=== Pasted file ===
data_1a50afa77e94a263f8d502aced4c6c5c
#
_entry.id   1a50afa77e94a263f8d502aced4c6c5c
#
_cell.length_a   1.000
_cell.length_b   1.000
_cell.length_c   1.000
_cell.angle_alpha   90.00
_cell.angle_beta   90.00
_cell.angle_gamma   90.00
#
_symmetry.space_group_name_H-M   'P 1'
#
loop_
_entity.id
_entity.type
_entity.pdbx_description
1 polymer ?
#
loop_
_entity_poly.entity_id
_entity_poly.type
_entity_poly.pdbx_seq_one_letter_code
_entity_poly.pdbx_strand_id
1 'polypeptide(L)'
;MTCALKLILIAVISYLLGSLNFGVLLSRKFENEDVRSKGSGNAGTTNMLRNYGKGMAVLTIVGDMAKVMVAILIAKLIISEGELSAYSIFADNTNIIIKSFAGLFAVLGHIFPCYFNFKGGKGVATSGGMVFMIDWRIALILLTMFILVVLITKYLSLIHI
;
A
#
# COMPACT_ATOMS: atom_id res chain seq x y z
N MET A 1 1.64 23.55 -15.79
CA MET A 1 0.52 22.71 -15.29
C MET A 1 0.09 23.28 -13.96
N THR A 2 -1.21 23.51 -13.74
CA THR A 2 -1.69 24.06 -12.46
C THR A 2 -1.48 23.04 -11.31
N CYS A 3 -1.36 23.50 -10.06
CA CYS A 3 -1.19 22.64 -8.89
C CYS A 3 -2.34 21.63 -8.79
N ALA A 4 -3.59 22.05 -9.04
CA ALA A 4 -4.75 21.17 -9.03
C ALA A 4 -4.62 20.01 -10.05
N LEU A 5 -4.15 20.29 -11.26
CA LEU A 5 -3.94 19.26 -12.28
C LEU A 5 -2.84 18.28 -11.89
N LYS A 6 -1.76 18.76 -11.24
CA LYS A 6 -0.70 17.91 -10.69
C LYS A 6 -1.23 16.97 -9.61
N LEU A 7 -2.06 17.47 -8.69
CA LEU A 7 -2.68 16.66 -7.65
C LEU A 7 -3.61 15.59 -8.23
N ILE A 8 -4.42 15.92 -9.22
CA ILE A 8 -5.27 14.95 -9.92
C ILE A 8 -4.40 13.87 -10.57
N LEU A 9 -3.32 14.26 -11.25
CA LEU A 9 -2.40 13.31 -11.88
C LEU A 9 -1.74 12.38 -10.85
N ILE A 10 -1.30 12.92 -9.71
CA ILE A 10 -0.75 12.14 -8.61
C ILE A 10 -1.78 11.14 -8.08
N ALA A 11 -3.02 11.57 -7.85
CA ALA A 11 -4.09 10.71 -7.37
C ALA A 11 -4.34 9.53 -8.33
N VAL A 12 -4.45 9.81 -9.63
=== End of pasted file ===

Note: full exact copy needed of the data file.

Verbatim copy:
data_1a50afa77e94a263f8d502aced4c6c5c
#
_entry.id   1a50afa77e94a263f8d502aced4c6c5c
#
_cell.length_a   1.000
_cell.length_b   1.000
_cell.length_c   1.000
_cell.angle_alpha   90.00
_cell.angle_beta   90.00
_cell.angle_gamma   90.00
#
_symmetry.space_group_name_H-M   'P 1'
#
loop_
_entity.id
_entity.type
_entity.pdbx_description
1 polymer ?
#
loop_
_entity_poly.entity_id
_entity_poly.type
_entity_poly.pdbx_seq_one_letter_code
_entity_poly.pdbx_strand_id
1 'polypeptide(L)'
;MTCALKLILIAVISYLLGSLNFGVLLSRKFENEDVRSKGSGNAGTTNMLRNYGKGMAVLTIVGDMAKVMVAILIAKLIISEGELSAYSIFADNTNIIIKSFAGLFAVLGHIFPCYFNFKGGKGVATSGGMVFMIDWRIALILLTMFILVVLITKYLSLIHI
;
A
#
# COMPACT_ATOMS: atom_id res chain seq x y z
N MET A 1 1.64 23.55 -15.79
CA MET A 1 0.52 22.71 -15.29
C MET A 1 0.09 23.28 -13.96
N THR A 2 -1.21 23.51 -13.74
CA THR A 2 -1.69 24.06 -12.46
C THR A 2 -1.48 23.04 -11.31
N CYS A 3 -1.36 23.50 -10.06
CA CYS A 3 -1.19 22.64 -8.89
C CYS A 3 -2.34 21.63 -8.79
N ALA A 4 -3.59 22.05 -9.04
CA ALA A 4 -4.75 21.17 -9.03
C ALA A 4 -4.62 20.01 -10.05
N LEU A 5 -4.15 20.29 -11.26
CA LEU A 5 -3.94 19.26 -12.28
C LEU A 5 -2.84 18.28 -11.89
N LYS A 6 -1.76 18.76 -11.24
CA LYS A 6 -0.70 17.91 -10.69
C LYS A 6 -1.23 16.97 -9.61
N LEU A 7 -2.06 17.47 -8.69
CA LEU A 7 -2.68 16.66 -7.65
C LEU A 7 -3.61 15.59 -8.23
N ILE A 8 -4.42 15.92 -9.22
CA ILE A 8 -5.27 14.95 -9.92
C ILE A 8 -4.40 13.87 -10.57
N LEU A 9 -3.32 14.26 -11.25
CA LEU A 9 -2.40 13.31 -11.88
C LEU A 9 -1.74 12.38 -10.85
N ILE A 10 -1.30 12.92 -9.71
CA ILE A 10 -0.75 12.14 -8.61
C ILE A 10 -1.78 11.14 -8.08
N ALA A 11 -3.02 11.57 -7.85
CA ALA A 11 -4.09 10.71 -7.37
C ALA A 11 -4.34 9.53 -8.33
N VAL A 12 -4.45 9.81 -9.63